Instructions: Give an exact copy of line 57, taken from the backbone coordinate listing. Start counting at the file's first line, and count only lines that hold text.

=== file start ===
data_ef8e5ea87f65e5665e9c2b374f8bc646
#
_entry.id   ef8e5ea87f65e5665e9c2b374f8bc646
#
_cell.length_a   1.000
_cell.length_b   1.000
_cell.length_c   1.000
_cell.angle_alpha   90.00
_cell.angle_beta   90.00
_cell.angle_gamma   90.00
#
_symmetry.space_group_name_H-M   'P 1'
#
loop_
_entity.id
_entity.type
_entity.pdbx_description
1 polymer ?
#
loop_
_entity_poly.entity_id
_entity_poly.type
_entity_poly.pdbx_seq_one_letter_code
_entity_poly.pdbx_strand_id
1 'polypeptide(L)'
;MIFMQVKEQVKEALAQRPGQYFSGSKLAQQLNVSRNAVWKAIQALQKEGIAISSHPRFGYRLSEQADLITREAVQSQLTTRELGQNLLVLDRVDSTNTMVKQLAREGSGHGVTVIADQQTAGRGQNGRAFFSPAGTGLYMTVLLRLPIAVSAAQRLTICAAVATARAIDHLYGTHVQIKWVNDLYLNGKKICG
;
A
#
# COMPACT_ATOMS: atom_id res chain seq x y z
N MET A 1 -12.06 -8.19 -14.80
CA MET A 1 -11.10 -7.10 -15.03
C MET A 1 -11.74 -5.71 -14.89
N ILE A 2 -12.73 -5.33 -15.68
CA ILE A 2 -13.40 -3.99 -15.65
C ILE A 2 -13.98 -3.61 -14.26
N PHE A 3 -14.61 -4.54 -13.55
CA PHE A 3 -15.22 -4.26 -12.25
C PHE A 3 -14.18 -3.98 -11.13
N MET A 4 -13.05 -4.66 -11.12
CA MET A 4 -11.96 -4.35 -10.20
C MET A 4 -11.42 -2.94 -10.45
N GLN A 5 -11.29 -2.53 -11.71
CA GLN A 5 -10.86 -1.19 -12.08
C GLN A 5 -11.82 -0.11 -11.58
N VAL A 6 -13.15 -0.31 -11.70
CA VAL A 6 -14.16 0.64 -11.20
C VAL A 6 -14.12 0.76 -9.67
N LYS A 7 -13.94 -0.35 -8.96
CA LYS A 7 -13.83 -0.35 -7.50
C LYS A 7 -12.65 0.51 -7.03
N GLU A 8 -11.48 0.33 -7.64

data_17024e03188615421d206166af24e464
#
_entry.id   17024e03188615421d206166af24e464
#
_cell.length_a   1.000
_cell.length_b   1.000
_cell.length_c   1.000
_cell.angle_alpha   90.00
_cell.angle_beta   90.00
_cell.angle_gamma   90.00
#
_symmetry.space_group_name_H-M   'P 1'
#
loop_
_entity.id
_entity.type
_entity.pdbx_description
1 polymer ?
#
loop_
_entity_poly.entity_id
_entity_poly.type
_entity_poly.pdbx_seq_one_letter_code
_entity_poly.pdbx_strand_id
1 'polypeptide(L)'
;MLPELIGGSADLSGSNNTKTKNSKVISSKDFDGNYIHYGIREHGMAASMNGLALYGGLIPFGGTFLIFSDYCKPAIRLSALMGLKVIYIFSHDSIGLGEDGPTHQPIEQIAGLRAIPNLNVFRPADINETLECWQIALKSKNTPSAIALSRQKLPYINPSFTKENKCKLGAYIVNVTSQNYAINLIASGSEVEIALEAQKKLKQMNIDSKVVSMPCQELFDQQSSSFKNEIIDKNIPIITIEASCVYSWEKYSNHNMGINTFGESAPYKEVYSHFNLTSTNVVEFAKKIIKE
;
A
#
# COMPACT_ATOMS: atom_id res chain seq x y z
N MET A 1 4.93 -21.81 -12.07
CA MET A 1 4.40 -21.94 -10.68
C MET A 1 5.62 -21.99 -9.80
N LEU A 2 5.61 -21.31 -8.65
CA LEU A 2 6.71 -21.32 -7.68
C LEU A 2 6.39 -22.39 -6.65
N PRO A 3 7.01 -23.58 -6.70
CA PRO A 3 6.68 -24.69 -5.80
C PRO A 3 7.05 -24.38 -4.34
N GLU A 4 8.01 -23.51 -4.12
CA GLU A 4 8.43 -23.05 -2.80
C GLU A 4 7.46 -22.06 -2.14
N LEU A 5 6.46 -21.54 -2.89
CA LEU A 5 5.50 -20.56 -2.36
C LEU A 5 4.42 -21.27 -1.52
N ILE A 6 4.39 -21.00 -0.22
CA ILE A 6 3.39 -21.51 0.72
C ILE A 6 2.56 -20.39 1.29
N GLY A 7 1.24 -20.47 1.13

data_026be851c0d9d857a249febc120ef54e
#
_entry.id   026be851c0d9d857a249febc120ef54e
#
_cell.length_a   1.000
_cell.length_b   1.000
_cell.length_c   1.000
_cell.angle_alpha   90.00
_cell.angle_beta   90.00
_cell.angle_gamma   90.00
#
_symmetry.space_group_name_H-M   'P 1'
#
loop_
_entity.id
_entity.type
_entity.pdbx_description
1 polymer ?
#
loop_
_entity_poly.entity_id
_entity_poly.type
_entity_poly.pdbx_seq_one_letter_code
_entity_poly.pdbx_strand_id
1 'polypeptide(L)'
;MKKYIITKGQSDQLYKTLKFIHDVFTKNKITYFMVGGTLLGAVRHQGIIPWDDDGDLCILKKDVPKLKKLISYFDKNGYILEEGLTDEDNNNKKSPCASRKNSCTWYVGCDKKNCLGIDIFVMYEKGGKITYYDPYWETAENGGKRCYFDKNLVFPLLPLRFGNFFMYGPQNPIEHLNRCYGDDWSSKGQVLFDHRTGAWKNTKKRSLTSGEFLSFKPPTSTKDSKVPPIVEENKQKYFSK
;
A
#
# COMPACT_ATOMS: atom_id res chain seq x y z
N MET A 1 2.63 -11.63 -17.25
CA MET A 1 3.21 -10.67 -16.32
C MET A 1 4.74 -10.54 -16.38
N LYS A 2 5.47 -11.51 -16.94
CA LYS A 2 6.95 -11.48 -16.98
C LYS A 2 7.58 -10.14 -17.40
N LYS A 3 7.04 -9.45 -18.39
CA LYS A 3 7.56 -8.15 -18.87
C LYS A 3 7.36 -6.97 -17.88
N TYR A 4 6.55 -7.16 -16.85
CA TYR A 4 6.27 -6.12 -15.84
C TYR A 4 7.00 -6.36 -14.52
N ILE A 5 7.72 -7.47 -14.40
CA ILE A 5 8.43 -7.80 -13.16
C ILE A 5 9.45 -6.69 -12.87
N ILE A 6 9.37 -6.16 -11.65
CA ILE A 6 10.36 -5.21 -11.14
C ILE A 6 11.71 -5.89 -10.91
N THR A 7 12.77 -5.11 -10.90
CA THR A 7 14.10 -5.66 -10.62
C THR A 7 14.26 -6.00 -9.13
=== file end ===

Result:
_cell.length_a   1.000